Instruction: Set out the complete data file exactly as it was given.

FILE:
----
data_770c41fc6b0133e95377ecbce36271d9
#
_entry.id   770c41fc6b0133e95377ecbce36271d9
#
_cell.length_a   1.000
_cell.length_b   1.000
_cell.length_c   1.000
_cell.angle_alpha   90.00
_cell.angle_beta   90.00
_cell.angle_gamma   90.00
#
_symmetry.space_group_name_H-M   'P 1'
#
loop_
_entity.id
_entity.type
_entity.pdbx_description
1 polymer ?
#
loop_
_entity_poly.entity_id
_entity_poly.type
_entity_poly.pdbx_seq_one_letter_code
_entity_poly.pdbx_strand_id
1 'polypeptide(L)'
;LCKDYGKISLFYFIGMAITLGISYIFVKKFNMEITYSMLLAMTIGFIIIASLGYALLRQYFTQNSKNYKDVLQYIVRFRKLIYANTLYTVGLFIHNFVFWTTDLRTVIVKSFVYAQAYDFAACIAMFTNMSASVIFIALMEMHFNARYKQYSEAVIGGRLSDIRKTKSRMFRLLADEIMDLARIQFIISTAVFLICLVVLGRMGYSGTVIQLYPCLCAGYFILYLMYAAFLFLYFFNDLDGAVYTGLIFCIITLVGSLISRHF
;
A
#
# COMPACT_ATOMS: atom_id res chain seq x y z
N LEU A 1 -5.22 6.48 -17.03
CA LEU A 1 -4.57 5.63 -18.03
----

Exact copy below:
data_770c41fc6b0133e95377ecbce36271d9
#
_entry.id   770c41fc6b0133e95377ecbce36271d9
#
_cell.length_a   1.000
_cell.length_b   1.000
_cell.length_c   1.000
_cell.angle_alpha   90.00
_cell.angle_beta   90.00
_cell.angle_gamma   90.00
#
_symmetry.space_group_name_H-M   'P 1'
#
loop_
_entity.id
_entity.type
_entity.pdbx_description
1 polymer ?
#
loop_
_entity_poly.entity_id
_entity_poly.type
_entity_poly.pdbx_seq_one_letter_code
_entity_poly.pdbx_strand_id
1 'polypeptide(L)'
;LCKDYGKISLFYFIGMAITLGISYIFVKKFNMEITYSMLLAMTIGFIIIASLGYALLRQYFTQNSKNYKDVLQYIVRFRKLIYANTLYTVGLFIHNFVFWTTDLRTVIVKSFVYAQAYDFAACIAMFTNMSASVIFIALMEMHFNARYKQYSEAVIGGRLSDIRKTKSRMFRLLADEIMDLARIQFIISTAVFLICLVVLGRMGYSGTVIQLYPCLCAGYFILYLMYAAFLFLYFFNDLDGAVYTGLIFCIITLVGSLISRHF
;
A
#
# COMPACT_ATOMS: atom_id res chain seq x y z
N LEU A 1 -5.22 6.48 -17.03
CA LEU A 1 -4.57 5.63 -18.03